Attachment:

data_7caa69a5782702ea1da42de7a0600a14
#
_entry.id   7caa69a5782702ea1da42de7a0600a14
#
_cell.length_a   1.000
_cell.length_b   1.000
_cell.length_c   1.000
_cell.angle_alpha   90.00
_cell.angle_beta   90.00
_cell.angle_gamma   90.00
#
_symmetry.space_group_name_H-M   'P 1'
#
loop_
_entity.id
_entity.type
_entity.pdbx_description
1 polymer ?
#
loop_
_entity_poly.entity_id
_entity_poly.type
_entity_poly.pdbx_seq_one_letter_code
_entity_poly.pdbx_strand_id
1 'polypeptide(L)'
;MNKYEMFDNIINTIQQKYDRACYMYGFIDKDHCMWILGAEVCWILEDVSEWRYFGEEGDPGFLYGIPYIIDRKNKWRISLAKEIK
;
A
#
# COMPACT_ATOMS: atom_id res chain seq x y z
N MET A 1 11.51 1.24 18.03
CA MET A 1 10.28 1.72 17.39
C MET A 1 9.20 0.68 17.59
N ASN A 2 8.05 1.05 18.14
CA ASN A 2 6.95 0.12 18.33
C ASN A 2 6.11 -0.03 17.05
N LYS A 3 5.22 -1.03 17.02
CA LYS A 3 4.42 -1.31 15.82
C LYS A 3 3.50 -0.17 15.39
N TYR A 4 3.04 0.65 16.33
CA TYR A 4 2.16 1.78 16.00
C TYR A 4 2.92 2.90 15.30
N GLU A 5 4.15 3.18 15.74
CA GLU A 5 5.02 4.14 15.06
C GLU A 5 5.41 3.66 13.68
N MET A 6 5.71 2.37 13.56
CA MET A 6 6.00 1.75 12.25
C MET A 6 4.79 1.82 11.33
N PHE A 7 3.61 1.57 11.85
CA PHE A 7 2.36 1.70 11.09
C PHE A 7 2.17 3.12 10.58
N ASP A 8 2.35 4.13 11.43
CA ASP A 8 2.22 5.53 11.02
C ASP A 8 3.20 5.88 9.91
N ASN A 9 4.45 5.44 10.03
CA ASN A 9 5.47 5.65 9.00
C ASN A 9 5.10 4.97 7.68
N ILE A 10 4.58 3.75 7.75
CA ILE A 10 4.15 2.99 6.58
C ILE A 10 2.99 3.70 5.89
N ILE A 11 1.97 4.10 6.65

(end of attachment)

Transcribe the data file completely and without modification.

data_7caa69a5782702ea1da42de7a0600a14
#
_entry.id   7caa69a5782702ea1da42de7a0600a14
#
_cell.length_a   1.000
_cell.length_b   1.000
_cell.length_c   1.000
_cell.angle_alpha   90.00
_cell.angle_beta   90.00
_cell.angle_gamma   90.00
#
_symmetry.space_group_name_H-M   'P 1'
#
loop_
_entity.id
_entity.type
_entity.pdbx_description
1 polymer ?
#
loop_
_entity_poly.entity_id
_entity_poly.type
_entity_poly.pdbx_seq_one_letter_code
_entity_poly.pdbx_strand_id
1 'polypeptide(L)'
;MNKYEMFDNIINTIQQKYDRACYMYGFIDKDHCMWILGAEVCWILEDVSEWRYFGEEGDPGFLYGIPYIIDRKNKWRISLAKEIK
;
A
#
# COMPACT_ATOMS: atom_id res chain seq x y z
N MET A 1 11.51 1.24 18.03
CA MET A 1 10.28 1.72 17.39
C MET A 1 9.20 0.68 17.59
N ASN A 2 8.05 1.05 18.14
CA ASN A 2 6.95 0.12 18.33
C ASN A 2 6.11 -0.03 17.05
N LYS A 3 5.22 -1.03 17.02
CA LYS A 3 4.42 -1.31 15.82
C LYS A 3 3.50 -0.17 15.39
N TYR A 4 3.04 0.65 16.33
CA TYR A 4 2.16 1.78 16.00
C TYR A 4 2.92 2.90 15.30
N GLU A 5 4.15 3.18 15.74
CA GLU A 5 5.02 4.14 15.06
C GLU A 5 5.41 3.66 13.68
N MET A 6 5.71 2.37 13.56
CA MET A 6 6.00 1.75 12.25
C MET A 6 4.79 1.82 11.33
N PHE A 7 3.61 1.57 11.85
CA PHE A 7 2.36 1.70 11.09
C PHE A 7 2.17 3.12 10.58
N ASP A 8 2.35 4.13 11.43
CA ASP A 8 2.22 5.53 11.02
C ASP A 8 3.20 5.88 9.91
N ASN A 9 4.45 5.44 10.03
CA ASN A 9 5.47 5.65 9.00
C ASN A 9 5.10 4.97 7.68
N ILE A 10 4.58 3.75 7.75
CA ILE A 10 4.15 2.99 6.58
C ILE A 10 2.99 3.70 5.89
N ILE A 11 1.97 4.10 6.65